DylanTale Comics at 9:10AM, April 13, 2023

I think that if someone who creates content that has real media in it, be it movies, tv shows, books, or comics, it shows what the creator personally likes. With my own Set 3, I have a lot of different universes with certain famous figures in them and it's from games or other media that I really like. Although, coming up with either fake or even off-brand media (Food Pockets vs. Hot Pockets), that's also creative, especially if you go as far as brand design.

J_Scarbrough at 8:31AM, April 13, 2023

Obviously, there are the legal hassles involved with including real media, or even real brands in a work of fiction, which is one of the reasons why in-universe, the media and brands contained in said work of fiction tend to be fake, so as to avoid any potential legal trouble with the companies who own the real-life media or brands. This is also why in many cases - particularly in older media that may not have had prop departments, you can tell whenever an item is used as a prop, you can clear identify the label as a particular brand, but the actual name itself is usually censored with colored tape, if not even ripped off the item.

RobertRVeith at 8:11AM, April 13, 2023

Some "fake media" favorites of mine would include the "teen speak" jargon of the movie Heathers. According to the screenwriters, they figured that if they used real teen slang, it would be dated by the time the movie came out, so they invented all of the slang in the movie. And also the fake movie montage that opens Tropic Thunder. In my comic Jovian, Gina collects comics. In the pilot episode, we see her selling a box of comics to a shop. We don't actually see her quarters in the stuff I've drawn thus far, but in the mock up for her quarters, I put comics which represent other things I've written or intend to write. An inside joke only I'll get. In the drawn scene, I used real media… a brief homage to the films that inspired the Jovian comic ( I don't know if anyone even noticed the homage. The Buck Rogers poster gets covered by a text box, but you can clearly see three other movie posters on the wall.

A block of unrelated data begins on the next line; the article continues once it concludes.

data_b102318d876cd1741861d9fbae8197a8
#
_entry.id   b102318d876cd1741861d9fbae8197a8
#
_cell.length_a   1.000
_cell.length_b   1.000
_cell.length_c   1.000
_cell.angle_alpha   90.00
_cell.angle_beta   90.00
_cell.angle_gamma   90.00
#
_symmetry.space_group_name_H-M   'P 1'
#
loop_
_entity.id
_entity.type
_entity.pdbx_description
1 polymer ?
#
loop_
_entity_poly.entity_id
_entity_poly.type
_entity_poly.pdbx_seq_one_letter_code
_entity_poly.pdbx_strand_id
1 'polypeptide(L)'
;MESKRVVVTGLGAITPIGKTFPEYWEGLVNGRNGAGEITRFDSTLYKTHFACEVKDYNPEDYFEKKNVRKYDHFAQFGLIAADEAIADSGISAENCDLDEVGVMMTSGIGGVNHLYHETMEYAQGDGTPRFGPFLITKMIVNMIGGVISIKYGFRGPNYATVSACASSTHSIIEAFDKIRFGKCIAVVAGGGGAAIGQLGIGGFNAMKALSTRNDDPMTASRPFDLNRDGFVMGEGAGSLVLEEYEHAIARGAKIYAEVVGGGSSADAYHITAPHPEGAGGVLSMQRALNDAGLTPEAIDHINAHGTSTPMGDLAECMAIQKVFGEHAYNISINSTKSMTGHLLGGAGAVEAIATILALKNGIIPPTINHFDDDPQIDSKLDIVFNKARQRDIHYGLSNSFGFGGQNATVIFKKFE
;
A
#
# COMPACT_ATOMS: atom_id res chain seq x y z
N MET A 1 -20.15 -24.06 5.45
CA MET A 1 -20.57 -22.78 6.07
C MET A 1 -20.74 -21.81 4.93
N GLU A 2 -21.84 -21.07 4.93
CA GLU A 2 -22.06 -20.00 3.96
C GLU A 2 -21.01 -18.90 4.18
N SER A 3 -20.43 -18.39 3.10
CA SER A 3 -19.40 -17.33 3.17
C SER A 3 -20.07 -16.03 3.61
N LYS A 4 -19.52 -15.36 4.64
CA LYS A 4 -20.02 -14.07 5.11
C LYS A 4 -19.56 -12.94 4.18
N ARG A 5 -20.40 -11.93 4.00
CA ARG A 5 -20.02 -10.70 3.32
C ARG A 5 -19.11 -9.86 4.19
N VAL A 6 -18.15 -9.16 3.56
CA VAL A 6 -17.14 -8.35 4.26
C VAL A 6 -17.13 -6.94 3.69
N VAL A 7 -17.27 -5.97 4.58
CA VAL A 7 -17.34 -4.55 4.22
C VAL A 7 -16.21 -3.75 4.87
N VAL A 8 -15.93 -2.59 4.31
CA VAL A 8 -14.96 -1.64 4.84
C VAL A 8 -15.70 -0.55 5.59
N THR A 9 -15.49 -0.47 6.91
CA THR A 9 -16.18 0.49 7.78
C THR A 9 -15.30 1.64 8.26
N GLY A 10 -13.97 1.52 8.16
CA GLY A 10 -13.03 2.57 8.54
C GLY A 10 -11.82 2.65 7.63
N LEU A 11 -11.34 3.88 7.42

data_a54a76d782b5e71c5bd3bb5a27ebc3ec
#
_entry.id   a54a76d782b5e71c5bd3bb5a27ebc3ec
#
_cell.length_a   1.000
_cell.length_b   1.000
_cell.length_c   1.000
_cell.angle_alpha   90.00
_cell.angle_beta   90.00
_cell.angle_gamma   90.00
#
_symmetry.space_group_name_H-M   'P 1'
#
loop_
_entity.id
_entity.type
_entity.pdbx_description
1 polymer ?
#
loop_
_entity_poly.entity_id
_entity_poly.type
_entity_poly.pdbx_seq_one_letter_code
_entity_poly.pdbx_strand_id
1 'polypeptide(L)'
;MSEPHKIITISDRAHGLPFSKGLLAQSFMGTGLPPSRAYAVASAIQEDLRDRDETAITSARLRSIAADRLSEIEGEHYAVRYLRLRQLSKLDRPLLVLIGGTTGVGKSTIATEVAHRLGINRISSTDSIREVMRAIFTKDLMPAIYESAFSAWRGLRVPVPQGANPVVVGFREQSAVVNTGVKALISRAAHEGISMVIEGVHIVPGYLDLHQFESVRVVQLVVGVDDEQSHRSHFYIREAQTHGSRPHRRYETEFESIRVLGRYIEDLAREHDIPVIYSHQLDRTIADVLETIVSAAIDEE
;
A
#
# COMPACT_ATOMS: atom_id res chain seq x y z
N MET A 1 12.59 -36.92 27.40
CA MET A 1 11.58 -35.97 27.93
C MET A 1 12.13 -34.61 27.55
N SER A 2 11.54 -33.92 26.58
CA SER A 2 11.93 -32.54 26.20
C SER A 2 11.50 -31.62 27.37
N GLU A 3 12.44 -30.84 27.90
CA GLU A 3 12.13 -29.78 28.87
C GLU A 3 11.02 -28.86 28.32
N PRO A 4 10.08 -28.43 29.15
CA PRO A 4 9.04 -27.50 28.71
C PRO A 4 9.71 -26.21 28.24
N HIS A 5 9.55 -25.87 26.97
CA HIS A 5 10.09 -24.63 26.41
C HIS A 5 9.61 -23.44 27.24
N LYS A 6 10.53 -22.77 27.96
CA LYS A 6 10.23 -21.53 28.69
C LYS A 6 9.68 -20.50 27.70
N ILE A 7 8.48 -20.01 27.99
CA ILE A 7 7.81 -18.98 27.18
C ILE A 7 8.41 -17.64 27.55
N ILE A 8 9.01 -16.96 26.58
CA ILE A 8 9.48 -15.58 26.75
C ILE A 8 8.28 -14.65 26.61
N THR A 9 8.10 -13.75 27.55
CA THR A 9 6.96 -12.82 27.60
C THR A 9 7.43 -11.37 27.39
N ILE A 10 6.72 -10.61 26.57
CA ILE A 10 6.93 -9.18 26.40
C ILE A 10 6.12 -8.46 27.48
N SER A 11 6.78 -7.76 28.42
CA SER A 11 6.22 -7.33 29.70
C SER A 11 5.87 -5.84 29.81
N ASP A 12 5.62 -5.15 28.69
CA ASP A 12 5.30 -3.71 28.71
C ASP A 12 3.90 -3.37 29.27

PaulEberhardt at 5:52AM, April 13, 2023

Fake books appear everywhere in my comic, along with some obscure titles that do exist but have been forgotten in time, and I created quite a long list of real and fake occult titles over the years. I won't mind sharing it in a forum if anyone is interested. I sometimes use fake brand names if I have an idea for a gag, but most of the time I just insert old brands that no longer exist but whose logo design I like. After all, those designers were way better at their job than I'll ever be.

PaulEberhardt at 5:41AM, April 13, 2023

@Ozoneocean: Yes, the Necronomicon is Lovecraft's creation. He and his writer pen pals in fact shared a whole fictional occult library, so a fake book in Lovecraft's stories would also be mentioned in, say, August Derleth's and vice versa, to the point that people would be misled to believe they existed.